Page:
Chaos and Order Along the Ogden River

December 17, 2018

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Photographer: Ray Boren 
Summary Author: Ray Boren 

Sometimes when out for a walk I come across an interesting scene in which everything seems to be in pleasing disarray. The photograph above is an example, showing a leaf-speckled stretch of northern Utah’s Ogden River on a lovely autumn day, October 28, 2018.

Renowned for his striking full-color landscapes, photographer Eliot Porter (1901-1990) illustrated an entire book with such images. He titled it “Nature’s Chaos.” Because of the clutter they capture, most of the photos he and his editors selected had never before been published. Porter wrote that over time, and by breaking scenes into fragments, he found he could discern beauty and order when otherwise the view before his camera appeared to be in utter confusion.

Closer examination of this Ogden River photo shows nature revealing all manner of orderly processes. Gravity and hydrology, of course, since the Ogden River is descending from the Wasatch Mountains en route to the terminal Great Salt Lake. The decay and entropy of autumn are all over the place, for with the changing seasons tree leaves have given up trying to produce chlorophyll, and have fallen and are floating and clumping downstream. And visually, the bright fall colors dazzle, with the slow-flowing river’s mirror-like specular reflection, plus a few spots showing evidence of sky pools, in which small waves reflect inverted images of the colors above them.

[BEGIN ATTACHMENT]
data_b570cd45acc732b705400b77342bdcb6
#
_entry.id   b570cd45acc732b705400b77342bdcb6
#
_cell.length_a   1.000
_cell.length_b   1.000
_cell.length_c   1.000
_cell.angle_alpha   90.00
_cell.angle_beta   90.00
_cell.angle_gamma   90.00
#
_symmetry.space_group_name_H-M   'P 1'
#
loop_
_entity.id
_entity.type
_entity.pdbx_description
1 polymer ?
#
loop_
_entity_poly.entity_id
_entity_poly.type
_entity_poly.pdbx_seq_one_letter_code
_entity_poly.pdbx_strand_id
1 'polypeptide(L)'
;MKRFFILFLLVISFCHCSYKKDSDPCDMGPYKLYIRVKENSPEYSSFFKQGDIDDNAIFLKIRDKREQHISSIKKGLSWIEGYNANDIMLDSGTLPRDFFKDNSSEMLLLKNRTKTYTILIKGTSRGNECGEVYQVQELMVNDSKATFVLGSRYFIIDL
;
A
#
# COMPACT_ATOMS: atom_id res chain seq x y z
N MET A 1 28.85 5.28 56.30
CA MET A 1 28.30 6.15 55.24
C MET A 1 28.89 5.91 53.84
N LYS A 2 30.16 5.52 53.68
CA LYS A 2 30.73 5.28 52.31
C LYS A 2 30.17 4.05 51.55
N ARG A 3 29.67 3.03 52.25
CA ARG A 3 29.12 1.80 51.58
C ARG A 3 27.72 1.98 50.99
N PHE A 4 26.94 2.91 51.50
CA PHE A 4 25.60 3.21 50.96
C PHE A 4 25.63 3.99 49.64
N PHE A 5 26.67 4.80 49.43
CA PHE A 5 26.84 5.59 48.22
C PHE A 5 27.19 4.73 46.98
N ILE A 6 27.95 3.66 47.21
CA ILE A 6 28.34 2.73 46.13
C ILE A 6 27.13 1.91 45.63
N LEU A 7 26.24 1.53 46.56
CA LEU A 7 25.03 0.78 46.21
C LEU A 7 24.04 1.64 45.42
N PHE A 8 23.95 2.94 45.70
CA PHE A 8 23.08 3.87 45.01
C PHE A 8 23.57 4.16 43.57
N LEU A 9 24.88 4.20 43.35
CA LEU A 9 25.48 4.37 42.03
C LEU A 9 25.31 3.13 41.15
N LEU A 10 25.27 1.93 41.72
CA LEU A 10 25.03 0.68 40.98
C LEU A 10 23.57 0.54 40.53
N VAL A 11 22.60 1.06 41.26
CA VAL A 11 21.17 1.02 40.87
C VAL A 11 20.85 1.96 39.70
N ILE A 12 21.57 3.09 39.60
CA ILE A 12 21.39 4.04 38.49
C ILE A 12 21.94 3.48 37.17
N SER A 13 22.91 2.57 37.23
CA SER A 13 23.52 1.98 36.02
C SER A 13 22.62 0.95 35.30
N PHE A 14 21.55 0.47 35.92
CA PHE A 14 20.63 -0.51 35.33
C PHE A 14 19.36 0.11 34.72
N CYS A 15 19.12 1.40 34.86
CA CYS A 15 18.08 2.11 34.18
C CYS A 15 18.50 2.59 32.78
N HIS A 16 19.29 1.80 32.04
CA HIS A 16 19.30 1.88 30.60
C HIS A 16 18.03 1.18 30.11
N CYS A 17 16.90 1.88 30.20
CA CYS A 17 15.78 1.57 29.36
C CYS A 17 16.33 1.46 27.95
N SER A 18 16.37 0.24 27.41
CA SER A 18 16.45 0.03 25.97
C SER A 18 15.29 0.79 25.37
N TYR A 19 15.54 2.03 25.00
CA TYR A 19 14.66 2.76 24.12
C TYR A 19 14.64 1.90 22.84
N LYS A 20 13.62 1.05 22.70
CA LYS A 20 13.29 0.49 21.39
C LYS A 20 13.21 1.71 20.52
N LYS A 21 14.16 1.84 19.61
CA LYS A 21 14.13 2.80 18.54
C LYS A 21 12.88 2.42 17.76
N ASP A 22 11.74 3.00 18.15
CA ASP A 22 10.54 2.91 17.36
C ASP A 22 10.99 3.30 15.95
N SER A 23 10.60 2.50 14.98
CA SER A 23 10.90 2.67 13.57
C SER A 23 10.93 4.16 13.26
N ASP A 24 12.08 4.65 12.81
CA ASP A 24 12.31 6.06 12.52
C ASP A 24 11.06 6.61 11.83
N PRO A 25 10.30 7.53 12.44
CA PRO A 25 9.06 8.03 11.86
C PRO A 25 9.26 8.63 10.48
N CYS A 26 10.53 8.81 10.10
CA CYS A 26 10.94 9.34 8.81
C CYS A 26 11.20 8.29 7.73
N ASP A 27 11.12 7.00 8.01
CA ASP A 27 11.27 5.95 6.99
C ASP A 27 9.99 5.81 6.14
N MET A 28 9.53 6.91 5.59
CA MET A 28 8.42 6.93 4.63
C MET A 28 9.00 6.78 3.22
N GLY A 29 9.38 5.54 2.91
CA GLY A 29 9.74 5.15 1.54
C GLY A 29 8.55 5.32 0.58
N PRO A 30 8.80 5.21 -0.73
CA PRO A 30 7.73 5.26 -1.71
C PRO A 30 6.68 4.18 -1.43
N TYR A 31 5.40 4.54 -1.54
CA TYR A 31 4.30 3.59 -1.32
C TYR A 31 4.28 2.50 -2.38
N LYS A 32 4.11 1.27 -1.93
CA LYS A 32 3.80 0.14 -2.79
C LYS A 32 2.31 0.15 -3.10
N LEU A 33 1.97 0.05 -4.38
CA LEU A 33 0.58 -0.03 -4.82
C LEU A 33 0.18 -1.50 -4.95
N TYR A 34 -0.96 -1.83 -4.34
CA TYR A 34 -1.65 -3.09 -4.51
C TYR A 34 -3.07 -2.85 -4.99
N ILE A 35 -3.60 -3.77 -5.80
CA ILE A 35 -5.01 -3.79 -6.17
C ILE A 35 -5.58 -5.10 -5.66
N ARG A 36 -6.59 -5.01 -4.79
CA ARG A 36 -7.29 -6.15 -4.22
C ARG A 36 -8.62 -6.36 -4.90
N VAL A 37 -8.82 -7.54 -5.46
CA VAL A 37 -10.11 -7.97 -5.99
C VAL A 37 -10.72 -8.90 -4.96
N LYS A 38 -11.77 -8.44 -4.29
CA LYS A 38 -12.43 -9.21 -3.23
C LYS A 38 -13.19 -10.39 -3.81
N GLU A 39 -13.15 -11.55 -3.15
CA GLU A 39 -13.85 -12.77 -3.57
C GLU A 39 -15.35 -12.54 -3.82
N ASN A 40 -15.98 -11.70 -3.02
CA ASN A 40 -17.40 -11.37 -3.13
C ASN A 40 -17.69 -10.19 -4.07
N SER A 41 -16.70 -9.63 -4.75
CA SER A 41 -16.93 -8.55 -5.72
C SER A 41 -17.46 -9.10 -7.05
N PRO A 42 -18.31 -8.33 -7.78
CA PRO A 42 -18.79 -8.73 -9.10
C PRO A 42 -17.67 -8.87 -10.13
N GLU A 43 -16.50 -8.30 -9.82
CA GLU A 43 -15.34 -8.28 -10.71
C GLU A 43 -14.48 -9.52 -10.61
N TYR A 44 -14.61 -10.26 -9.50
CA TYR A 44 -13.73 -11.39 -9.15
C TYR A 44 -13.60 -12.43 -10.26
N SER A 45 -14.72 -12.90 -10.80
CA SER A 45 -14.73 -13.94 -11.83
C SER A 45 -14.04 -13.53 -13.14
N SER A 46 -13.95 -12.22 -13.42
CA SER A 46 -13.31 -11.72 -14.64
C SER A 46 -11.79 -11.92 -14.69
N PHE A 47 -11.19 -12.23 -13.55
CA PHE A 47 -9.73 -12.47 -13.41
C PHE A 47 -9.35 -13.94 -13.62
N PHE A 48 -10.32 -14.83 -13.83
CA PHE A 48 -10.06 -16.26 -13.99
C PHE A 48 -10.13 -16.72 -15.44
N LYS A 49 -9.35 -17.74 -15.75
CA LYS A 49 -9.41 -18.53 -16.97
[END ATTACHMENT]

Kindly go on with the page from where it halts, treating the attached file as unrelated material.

But the impressionistic image also demonstrates our human affinity for graceful order in art and photography. When I posted the picture on Facebook, photographer-friend Kirk Strickland commented that I had “given order to the chaos. Fibonacci style.”

Leonardo of Pisa, known as Fibonacci (c. 1170-c. 1250), was a medieval Italian mathematician, critical in bringing the zero, known and used by the Arabs and in India at the time, into European consciousness. He also observed what are now known as Fibonacci numbers, an integer sequence in which every number after the first two is the sum of the two preceding ones; for example, 1, 1, 2, 3, 5, 8, 13, 21, 34, 55, 89, 144. This, in turn, has been translated into a graceful golden spiral — which is often employed in artful compositions — consciously or unconsciously — for we find it visually attractive. It's also quite apparent, from the configurations of sunflower seed heads to marine shells to spiral galaxies. My friend Robert Noyce has graphically placed a Fibonacci spiral on the second version of my Ogden River photograph. Perhaps it will help you, as well, to see order in nature’s chaos.

Photo Details: Top - Camera: NIKON D3200: Exposure Time: 0.0063s (1/160); Aperture: ƒ/9.0; ISO equivalent: 400; Focal Length (35mm): 105. Bottom - same except: Software: Adobe Photoshop CS3 Macintosh.